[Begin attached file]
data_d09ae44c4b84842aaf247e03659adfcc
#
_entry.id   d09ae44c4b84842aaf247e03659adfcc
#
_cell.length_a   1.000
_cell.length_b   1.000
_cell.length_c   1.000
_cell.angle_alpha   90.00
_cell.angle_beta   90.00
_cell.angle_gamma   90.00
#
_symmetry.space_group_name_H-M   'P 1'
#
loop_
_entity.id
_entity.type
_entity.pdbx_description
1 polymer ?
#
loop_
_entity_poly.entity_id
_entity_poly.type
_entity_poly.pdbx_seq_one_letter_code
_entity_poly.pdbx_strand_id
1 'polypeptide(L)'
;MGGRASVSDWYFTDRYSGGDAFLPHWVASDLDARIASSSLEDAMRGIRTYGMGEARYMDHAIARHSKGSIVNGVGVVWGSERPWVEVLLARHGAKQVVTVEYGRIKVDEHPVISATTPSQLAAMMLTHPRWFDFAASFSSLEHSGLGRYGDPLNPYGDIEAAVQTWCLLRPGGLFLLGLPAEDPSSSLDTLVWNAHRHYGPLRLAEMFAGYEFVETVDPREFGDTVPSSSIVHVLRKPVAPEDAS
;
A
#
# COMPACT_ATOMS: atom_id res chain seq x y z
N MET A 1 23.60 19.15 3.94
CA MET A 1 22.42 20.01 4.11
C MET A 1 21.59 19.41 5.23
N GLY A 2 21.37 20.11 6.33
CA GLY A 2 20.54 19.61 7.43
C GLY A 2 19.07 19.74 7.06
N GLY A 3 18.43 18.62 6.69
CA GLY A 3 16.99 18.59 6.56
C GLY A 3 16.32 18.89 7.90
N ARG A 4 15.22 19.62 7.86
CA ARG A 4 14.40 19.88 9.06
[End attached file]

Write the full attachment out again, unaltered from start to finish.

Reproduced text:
data_d09ae44c4b84842aaf247e03659adfcc
#
_entry.id   d09ae44c4b84842aaf247e03659adfcc
#
_cell.length_a   1.000
_cell.length_b   1.000
_cell.length_c   1.000
_cell.angle_alpha   90.00
_cell.angle_beta   90.00
_cell.angle_gamma   90.00
#
_symmetry.space_group_name_H-M   'P 1'
#
loop_
_entity.id
_entity.type
_entity.pdbx_description
1 polymer ?
#
loop_
_entity_poly.entity_id
_entity_poly.type
_entity_poly.pdbx_seq_one_letter_code
_entity_poly.pdbx_strand_id
1 'polypeptide(L)'
;MGGRASVSDWYFTDRYSGGDAFLPHWVASDLDARIASSSLEDAMRGIRTYGMGEARYMDHAIARHSKGSIVNGVGVVWGSERPWVEVLLARHGAKQVVTVEYGRIKVDEHPVISATTPSQLAAMMLTHPRWFDFAASFSSLEHSGLGRYGDPLNPYGDIEAAVQTWCLLRPGGLFLLGLPAEDPSSSLDTLVWNAHRHYGPLRLAEMFAGYEFVETVDPREFGDTVPSSSIVHVLRKPVAPEDAS
;
A
#
# COMPACT_ATOMS: atom_id res chain seq x y z
N MET A 1 23.60 19.15 3.94
CA MET A 1 22.42 20.01 4.11
C MET A 1 21.59 19.41 5.23
N GLY A 2 21.37 20.11 6.33
CA GLY A 2 20.54 19.61 7.43
C GLY A 2 19.07 19.74 7.06
N GLY A 3 18.43 18.62 6.69
CA GLY A 3 16.99 18.59 6.56
C GLY A 3 16.32 18.89 7.90
N ARG A 4 15.22 19.62 7.86
CA ARG A 4 14.40 19.88 9.06